The High Court has given permission for a judicial review of the government's policy on legal aid funding for inquests. Mrs Justice Andrews (pictured) last week allowed the challenge against the lord chancellor's guidance on inquest funding.
Joanna Letts, whose brother Christopher died after bring hit by a train in Tooting, South London, in 2013, claims the guidance is flawed and unlawful. The incident happened four days after he was allowed to leave hospital.
Letts was originally denied legal aid to be represented at a four-day inquest listed for January 2015.
Her lawyers, Saimo Chahal QC of Bindmans and Chris Butler of Matrix Chambers, argued she had no legal experience to represent herself. The Inquest Lawyers Steering Group supported the case, saying that bereaved families deserve representation to ensure the full facts of a death come to light.
After issuing judicial review proceedings, the Legal Aid Agency reviewed its decision and agreed to grant funding.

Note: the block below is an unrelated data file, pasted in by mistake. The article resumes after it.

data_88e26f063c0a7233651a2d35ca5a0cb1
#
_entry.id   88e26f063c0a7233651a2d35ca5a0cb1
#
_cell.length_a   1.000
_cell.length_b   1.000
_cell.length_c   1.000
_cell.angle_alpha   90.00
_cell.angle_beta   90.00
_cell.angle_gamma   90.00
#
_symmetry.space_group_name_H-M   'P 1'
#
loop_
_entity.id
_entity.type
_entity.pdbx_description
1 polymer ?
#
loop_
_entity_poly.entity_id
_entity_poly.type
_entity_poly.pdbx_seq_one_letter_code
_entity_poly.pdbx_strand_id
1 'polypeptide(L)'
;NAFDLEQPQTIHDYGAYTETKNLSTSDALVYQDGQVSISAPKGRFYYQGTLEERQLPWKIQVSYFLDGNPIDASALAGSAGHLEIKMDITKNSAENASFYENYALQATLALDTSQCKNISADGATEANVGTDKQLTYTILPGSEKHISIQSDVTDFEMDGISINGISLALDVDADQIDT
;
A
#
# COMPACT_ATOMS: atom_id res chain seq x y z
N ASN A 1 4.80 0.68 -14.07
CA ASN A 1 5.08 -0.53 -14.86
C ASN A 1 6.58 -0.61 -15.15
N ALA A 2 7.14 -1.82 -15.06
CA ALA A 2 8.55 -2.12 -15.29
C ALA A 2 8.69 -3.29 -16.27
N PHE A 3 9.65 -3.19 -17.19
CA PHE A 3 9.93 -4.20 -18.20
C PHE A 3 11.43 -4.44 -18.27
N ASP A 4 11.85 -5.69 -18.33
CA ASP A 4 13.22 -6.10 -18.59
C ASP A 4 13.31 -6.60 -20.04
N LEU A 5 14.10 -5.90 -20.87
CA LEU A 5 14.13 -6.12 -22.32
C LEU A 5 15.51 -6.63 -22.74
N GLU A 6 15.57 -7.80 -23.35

Letts opted to continue the JR to help other families going through similar situations. A hearing is likely in January.
The judge found that the denial of legal aid raised issues of wider public importance and allowed the case to proceed.
A Ministry of Justice spokesman said the department was 'disappointed' with the decision. He explained that legal aid for inquests has been 'specifically protected' by the current government.
'As we set out to the court, we believe that the lord chancellor's guidance correctly describes the state's obligations to protect life [as well as] the case law on circumstances where funding for representation is required.'